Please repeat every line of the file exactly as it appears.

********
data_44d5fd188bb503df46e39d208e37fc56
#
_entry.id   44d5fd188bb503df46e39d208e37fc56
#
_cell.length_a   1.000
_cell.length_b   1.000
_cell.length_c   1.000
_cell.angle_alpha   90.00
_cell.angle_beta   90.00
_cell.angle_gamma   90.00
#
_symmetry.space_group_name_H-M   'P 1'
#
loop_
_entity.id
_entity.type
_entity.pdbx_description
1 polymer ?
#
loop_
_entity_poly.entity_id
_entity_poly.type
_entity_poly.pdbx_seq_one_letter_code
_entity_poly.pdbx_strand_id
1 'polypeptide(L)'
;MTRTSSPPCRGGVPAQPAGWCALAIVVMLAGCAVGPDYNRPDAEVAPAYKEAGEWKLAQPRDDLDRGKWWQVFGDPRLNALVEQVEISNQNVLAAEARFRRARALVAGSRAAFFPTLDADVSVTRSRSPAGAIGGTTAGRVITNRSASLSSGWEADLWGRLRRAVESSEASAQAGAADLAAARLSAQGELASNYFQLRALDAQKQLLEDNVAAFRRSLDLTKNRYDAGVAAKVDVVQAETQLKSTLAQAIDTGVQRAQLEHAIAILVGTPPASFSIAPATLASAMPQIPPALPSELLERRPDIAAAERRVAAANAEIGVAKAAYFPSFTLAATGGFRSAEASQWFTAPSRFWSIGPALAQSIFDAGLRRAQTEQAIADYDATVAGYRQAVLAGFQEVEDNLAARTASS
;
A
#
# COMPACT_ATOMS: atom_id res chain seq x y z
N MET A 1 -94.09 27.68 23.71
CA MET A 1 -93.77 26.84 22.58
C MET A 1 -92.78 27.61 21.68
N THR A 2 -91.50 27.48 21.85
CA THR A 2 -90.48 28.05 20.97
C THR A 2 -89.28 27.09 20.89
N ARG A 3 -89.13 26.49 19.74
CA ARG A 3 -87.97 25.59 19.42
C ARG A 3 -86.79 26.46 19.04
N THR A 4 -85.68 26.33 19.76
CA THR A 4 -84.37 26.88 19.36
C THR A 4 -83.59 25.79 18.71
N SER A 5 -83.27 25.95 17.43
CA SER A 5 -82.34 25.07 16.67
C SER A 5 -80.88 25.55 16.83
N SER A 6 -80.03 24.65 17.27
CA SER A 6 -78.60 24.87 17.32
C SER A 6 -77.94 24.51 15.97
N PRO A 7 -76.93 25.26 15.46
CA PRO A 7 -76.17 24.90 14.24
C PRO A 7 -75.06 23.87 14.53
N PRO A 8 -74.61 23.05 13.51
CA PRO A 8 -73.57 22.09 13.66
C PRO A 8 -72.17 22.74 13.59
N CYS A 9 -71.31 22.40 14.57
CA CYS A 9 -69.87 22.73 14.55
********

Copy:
data_44d5fd188bb503df46e39d208e37fc56
#
_entry.id   44d5fd188bb503df46e39d208e37fc56
#
_cell.length_a   1.000
_cell.length_b   1.000
_cell.length_c   1.000
_cell.angle_alpha   90.00
_cell.angle_beta   90.00
_cell.angle_gamma   90.00
#
_symmetry.space_group_name_H-M   'P 1'
#
loop_
_entity.id
_entity.type
_entity.pdbx_description
1 polymer ?
#
loop_
_entity_poly.entity_id
_entity_poly.type
_entity_poly.pdbx_seq_one_letter_code
_entity_poly.pdbx_strand_id
1 'polypeptide(L)'
;MTRTSSPPCRGGVPAQPAGWCALAIVVMLAGCAVGPDYNRPDAEVAPAYKEAGEWKLAQPRDDLDRGKWWQVFGDPRLNALVEQVEISNQNVLAAEARFRRARALVAGSRAAFFPTLDADVSVTRSRSPAGAIGGTTAGRVITNRSASLSSGWEADLWGRLRRAVESSEASAQAGAADLAAARLSAQGELASNYFQLRALDAQKQLLEDNVAAFRRSLDLTKNRYDAGVAAKVDVVQAETQLKSTLAQAIDTGVQRAQLEHAIAILVGTPPASFSIAPATLASAMPQIPPALPSELLERRPDIAAAERRVAAANAEIGVAKAAYFPSFTLAATGGFRSAEASQWFTAPSRFWSIGPALAQSIFDAGLRRAQTEQAIADYDATVAGYRQAVLAGFQEVEDNLAARTASS
;
A
#
# COMPACT_ATOMS: atom_id res chain seq x y z
N MET A 1 -94.09 27.68 23.71
CA MET A 1 -93.77 26.84 22.58
C MET A 1 -92.78 27.61 21.68
N THR A 2 -91.50 27.48 21.85
CA THR A 2 -90.48 28.05 20.97
C THR A 2 -89.28 27.09 20.89
N ARG A 3 -89.13 26.49 19.74
CA ARG A 3 -87.97 25.59 19.42
C ARG A 3 -86.79 26.46 19.04
N THR A 4 -85.68 26.33 19.76
CA THR A 4 -84.37 26.88 19.36
C THR A 4 -83.59 25.79 18.71
N SER A 5 -83.27 25.95 17.43
CA SER A 5 -82.34 25.07 16.67
C SER A 5 -80.88 25.55 16.83
N SER A 6 -80.03 24.65 17.27
CA SER A 6 -78.60 24.87 17.32
C SER A 6 -77.94 24.51 15.97
N PRO A 7 -76.93 25.26 15.46
CA PRO A 7 -76.17 24.90 14.24
C PRO A 7 -75.06 23.87 14.53
N PRO A 8 -74.61 23.05 13.51
CA PRO A 8 -73.57 22.09 13.66
C PRO A 8 -72.17 22.74 13.59
N CYS A 9 -71.31 22.40 14.57
CA CYS A 9 -69.87 22.73 14.55